With Sakura as the new master of the Clow Cards, life initially is peaceful until the arrival of a new transfer student from England, Eriol Hiiragizawa, which coincides with new disturbances occurring in Tomoeda. Yue and Cerberus find themselves unable to aid Sakura during a magical attack, and Sakura is unable to use the Clow Cards. Sakura transforms her wand and creates a new activation spell for it, enabling her to then transform one of the Clow Cards into a Sakura Card. As the series progresses, she continues finding herself in situations which cause her to have to transfer the cards, unaware they are being caused by Eriol and two guardian-like creatures, Spinel Sun and Ruby Moon. Yue, who requires the support of another to generate his own energies, begins growing weaker as time passes, though he initially does not tell Sakura that it is because her magic is not yet strong enough. The problem does not affect Cerberus whose power, like the sun, regenerates on its own with no need to draw extra power from other sources.

During these events, Sakura finds herself having to deal with the pain of Yukito's gentle rejection of her feelings, as he instead loves her brother Touya. Touya, in turn, gives all of his magical abilities to Yue in order to ensure Yukito doesn't fade away, making Yue promise to protect Sakura in his place as his loss of powers prevents him from knowing when she may be in trouble. Syaoran helps her recover from the hurt, while finding himself falling in love with Sakura but unsure of how to tell her.

When there are only two cards left to be transformed, The Dark and The Light card which must be converted together, Eriol reveals himself to Sakura. Once she has successfully transformed the cards, he explains that he is half of the reincarnation of Clow Reed, with her father being the other half. Eriol has all of the memories and magic, enabling him to assist Sakura in converting the cards so that they would not lose their magical powers. With the task done, he asks Sakura to split his magic between himself and her father, so that he will no longer be the most powerful magician in the world. He then returns to England.

In the aftermath, Syaoran confesses his love for her, but Sakura is unsure how to respond. When he tells her that he is returning to Hong Kong, Sakura finds herself hurting and upset. After running into several of her friends, she realizes that it is because she loves Syaoran too. She rushes to the airport to tell him and he promises to return when he has taken care of some things. At the end of the series, he meets Sakura a year later having moved to Tomoeda permanently.

Main Characters Edit

Sakura Kinomoto

CCS Sakura Kinomoto Manga

CCS Sakura Kinomoto Anime

木之本 桜, Kinomoto Sakura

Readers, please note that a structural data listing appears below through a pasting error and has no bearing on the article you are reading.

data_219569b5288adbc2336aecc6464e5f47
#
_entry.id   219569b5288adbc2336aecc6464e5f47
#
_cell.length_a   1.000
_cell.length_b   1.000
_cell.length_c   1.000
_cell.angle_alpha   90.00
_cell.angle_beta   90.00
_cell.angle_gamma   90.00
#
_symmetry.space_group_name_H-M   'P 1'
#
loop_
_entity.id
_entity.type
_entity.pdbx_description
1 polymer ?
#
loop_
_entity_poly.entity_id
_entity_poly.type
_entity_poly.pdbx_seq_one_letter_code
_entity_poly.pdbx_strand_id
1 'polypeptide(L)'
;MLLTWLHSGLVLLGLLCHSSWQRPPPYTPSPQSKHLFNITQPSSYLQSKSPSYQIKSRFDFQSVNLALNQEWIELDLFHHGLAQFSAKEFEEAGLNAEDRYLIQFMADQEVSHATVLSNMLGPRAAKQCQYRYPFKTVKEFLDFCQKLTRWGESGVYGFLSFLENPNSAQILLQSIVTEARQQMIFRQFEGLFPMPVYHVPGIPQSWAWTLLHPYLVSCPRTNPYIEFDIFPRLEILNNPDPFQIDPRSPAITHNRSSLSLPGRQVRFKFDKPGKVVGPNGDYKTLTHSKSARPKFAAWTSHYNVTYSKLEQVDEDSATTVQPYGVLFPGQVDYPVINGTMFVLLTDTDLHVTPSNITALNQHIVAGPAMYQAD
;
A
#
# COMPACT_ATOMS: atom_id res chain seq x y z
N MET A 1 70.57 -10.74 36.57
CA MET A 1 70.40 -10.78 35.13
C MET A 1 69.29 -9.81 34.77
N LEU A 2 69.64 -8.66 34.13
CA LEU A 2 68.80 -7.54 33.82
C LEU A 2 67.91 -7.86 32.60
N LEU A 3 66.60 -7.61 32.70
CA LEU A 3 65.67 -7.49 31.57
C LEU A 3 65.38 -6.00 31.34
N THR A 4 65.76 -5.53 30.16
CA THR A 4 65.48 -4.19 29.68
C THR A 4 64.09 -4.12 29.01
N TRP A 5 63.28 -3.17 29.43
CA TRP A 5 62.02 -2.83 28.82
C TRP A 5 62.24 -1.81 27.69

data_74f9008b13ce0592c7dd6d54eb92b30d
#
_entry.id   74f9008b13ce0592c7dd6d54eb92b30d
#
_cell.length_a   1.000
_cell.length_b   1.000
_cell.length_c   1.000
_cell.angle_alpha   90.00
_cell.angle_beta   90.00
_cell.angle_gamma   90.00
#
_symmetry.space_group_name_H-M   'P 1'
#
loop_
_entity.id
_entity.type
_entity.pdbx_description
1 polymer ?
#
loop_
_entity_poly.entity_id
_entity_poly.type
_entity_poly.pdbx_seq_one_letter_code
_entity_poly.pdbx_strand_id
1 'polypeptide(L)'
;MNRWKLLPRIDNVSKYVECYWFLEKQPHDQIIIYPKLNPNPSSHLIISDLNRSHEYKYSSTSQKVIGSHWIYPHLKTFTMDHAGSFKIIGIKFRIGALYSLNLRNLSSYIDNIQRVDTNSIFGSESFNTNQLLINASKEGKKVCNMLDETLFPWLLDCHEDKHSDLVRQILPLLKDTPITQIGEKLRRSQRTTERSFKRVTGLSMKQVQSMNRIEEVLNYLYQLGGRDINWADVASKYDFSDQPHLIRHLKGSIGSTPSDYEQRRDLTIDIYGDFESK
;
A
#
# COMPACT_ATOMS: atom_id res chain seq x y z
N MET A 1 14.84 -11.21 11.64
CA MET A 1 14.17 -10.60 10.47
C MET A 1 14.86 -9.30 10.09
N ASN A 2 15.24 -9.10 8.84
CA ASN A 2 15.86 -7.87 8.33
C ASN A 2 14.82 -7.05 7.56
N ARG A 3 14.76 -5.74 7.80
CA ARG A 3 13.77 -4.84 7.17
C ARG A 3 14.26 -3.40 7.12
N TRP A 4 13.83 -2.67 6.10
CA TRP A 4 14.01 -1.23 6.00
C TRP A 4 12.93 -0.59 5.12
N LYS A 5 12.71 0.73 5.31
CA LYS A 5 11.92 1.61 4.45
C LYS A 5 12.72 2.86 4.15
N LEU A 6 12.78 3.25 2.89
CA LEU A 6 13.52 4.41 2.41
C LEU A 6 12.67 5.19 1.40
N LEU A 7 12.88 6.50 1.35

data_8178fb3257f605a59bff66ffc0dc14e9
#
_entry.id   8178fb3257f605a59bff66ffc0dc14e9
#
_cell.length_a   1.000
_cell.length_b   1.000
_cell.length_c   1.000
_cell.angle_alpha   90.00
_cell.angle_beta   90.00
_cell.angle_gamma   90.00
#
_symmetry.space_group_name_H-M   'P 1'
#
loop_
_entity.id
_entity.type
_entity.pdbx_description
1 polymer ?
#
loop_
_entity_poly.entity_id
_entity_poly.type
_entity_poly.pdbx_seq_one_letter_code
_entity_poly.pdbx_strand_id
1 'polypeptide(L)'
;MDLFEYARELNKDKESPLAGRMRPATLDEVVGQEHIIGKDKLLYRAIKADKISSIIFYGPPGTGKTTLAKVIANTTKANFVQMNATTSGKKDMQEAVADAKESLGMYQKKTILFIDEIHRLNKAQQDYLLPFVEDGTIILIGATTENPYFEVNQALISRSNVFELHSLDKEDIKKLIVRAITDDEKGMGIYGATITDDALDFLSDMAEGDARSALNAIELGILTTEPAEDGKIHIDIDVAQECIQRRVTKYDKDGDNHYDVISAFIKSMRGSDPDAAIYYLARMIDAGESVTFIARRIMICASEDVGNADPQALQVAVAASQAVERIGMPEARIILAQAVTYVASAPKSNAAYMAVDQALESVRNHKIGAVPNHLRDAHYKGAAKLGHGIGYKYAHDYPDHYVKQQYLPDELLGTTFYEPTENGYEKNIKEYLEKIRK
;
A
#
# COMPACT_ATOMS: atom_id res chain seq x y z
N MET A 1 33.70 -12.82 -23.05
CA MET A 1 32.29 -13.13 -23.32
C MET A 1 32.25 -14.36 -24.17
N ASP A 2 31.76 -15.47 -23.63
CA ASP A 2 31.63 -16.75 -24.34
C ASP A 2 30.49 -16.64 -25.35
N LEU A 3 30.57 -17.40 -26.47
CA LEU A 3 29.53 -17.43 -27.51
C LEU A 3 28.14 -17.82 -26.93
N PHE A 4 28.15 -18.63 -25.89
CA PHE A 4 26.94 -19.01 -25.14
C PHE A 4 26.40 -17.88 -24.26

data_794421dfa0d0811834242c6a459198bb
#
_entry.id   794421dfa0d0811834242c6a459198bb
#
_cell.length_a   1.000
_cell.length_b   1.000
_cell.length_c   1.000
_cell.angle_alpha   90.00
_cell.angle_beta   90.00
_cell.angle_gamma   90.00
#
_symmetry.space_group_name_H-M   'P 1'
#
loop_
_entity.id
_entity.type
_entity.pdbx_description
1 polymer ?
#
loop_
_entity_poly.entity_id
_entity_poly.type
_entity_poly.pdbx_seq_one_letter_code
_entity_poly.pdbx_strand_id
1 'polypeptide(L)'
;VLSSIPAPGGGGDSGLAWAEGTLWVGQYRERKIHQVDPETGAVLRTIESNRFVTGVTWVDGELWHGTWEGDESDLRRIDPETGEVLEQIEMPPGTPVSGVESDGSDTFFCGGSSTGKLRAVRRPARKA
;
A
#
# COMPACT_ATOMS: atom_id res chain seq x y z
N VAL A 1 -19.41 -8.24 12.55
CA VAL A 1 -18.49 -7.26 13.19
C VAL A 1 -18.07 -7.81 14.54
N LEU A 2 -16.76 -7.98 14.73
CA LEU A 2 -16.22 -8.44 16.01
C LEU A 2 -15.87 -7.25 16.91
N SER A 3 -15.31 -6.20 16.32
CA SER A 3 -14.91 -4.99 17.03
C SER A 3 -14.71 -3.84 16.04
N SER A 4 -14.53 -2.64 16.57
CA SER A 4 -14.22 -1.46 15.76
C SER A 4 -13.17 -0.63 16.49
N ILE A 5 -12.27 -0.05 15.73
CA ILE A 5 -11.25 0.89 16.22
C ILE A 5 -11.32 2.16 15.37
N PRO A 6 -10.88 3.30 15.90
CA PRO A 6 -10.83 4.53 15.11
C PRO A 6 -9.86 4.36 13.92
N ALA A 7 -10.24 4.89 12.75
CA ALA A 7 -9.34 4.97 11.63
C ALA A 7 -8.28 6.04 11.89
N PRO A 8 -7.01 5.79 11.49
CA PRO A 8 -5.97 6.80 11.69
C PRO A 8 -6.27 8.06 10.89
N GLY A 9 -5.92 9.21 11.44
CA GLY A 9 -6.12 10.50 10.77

Age: 10
Gender: Female
Voice: Sakura Tange (JP), Carly McKillip (Cardcaptors)
Andrea Kwan (Animax) (EN)

Cameos & Appearances: Tsubasa: Reservoir Chronicle, CLAMP IN WONDERLAND2, Horitsuba Academy, CLAMP no Kiseki


CCS Cerberus

CCS Cerberus Anime

ケルベロス, Keruberosu

Age: Unknown
Gender: Male
Voice: Aya Hisakawa (false form)
Masaya Onosaka (true form) (JP), Matt Hill (false form)
Richard Newman (true form)
Sarah Hauser (false form, Animax) (EN)

Cameos & Appearances: Tsubasa: Reservoir Chronicle, CLAMP IN WONDERLAND2

Tomoyo Daidouji

CCS Tomoyo Daidouji Manga

CCS Tomoyo Daidouji Anime

大道寺 知世, Daidōji Tomoyo

Age: 10
Gender: Female
Voice: Junko Iwao (JP), Maggie Blue O'Hara (Cardcaptors)
Sarah Hauser (1st voice, Animax)
Claudia Thompson (2nd voice, Animax) (EN)

Cameos & Appearances: Tsubasa: Reservoir Chronicle, CLAMP IN WONDERLAND2

Syaoran Li

CCS Syaoran Li Manga

CCS Syaoran Li Anime

李 小狼, Ri Shaoran

Age: 10
Gender: Male
Voice: Motoko Kumai (JP), Rhys Huber (Clow Cards Arc)
Jordan Kilik (Sakura Cards Arc)
Candace Moore (Animax) (EN)

Cameos & Appearances: Tsubasa: Reservoir Chronicle, CLAMP IN WONDERLAND2 Horitsuba Academy



Cardcaptor Sakura began as a manga series written and illustrated by the manga artist group Clamp. It was serialized in the monthly shojo (aimed at young girls) manga magazine Nakayoshi from the May 1996 to June 2000 issue. The individual chapters were collected and published in 12 tankobon volumes by Kodansha from November 1996 to July 2000. Kodansha released the first six volumes in bilingual editions that included both Japanese and English from May 2000 to July 2001. The bilingual volumes were part of an experimental line for helping Japanese children learn English. Kodansha stopped releasing the bilingual editions after the series was licensed in English for distribution in North America by Tokyopop.